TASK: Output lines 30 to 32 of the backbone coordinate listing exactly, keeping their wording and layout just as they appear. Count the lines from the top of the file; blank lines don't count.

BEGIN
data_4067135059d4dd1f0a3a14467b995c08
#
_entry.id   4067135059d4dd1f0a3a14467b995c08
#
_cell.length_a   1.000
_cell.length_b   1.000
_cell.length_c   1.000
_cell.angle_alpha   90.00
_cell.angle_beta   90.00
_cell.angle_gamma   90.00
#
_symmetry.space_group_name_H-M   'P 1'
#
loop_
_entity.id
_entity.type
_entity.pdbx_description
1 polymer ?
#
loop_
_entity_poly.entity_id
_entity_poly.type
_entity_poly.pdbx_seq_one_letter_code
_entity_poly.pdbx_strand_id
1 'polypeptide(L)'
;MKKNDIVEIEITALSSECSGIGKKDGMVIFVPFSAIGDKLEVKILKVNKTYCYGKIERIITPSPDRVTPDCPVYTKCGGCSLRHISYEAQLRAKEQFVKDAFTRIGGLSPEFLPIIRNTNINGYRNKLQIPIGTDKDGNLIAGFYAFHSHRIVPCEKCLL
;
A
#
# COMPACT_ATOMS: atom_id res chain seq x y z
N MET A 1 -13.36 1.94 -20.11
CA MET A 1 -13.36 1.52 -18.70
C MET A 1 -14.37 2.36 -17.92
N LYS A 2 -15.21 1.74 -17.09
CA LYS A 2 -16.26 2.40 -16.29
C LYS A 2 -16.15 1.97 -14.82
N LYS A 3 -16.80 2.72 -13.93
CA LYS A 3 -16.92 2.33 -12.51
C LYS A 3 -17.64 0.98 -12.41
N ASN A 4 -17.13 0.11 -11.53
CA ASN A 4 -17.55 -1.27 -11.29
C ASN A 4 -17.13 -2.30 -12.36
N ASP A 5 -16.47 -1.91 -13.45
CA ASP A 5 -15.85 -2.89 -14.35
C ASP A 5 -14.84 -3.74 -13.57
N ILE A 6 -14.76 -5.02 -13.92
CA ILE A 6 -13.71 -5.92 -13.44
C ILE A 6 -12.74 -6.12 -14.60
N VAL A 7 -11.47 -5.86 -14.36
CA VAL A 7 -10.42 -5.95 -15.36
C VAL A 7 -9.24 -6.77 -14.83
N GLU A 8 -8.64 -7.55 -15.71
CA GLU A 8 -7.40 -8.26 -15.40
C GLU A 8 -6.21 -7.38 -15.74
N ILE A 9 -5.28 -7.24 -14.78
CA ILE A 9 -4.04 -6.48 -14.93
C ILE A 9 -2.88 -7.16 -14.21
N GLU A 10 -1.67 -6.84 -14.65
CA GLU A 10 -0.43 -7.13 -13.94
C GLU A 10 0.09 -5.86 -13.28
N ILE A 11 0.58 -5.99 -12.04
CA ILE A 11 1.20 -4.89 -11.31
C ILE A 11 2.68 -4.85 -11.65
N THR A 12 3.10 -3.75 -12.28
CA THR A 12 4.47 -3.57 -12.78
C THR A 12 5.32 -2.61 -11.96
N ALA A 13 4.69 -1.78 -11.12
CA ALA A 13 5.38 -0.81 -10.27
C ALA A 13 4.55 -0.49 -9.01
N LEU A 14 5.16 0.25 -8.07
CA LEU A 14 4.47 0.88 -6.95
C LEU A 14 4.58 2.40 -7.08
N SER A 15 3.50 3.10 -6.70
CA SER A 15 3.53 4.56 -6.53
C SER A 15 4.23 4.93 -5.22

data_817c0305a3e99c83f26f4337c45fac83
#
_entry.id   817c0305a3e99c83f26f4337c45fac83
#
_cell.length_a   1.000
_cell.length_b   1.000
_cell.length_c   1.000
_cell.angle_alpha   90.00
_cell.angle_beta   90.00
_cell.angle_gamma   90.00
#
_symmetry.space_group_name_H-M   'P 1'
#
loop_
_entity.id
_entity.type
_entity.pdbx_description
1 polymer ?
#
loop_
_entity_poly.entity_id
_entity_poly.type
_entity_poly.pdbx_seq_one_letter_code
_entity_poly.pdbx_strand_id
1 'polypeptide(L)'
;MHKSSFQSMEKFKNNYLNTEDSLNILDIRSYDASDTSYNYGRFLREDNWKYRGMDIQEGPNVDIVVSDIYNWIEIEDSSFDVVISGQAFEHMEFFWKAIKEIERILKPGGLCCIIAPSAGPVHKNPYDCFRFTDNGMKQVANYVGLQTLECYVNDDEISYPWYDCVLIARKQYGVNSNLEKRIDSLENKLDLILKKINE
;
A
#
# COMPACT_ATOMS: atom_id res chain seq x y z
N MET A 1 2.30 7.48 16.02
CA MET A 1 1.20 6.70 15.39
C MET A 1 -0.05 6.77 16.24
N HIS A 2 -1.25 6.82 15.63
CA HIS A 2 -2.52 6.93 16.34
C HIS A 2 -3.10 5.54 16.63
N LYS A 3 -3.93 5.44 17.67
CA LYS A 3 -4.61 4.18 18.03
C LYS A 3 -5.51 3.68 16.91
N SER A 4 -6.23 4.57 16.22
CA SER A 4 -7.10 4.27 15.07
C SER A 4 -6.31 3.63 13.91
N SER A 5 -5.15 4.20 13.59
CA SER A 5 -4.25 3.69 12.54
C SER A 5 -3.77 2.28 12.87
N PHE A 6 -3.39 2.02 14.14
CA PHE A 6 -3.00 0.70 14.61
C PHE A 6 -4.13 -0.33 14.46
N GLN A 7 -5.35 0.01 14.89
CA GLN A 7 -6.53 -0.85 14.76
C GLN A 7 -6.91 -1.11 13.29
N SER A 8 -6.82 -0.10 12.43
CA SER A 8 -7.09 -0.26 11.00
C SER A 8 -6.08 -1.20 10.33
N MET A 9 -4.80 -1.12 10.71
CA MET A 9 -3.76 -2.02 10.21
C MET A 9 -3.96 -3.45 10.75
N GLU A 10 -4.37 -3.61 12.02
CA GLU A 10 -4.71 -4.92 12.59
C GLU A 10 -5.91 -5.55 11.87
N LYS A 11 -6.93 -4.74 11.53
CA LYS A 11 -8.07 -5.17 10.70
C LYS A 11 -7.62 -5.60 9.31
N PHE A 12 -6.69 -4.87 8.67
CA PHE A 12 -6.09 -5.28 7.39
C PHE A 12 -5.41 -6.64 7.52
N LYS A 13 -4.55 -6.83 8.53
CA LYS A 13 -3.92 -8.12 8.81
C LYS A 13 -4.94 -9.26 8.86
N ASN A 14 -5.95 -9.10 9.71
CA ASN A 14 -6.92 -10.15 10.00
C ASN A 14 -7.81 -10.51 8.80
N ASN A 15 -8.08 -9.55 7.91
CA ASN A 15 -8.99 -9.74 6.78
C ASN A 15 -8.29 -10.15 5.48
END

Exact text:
# COMPACT_ATOMS: atom_id res chain seq x y z
N MET A 1 -13.36 1.94 -20.11
CA MET A 1 -13.36 1.52 -18.70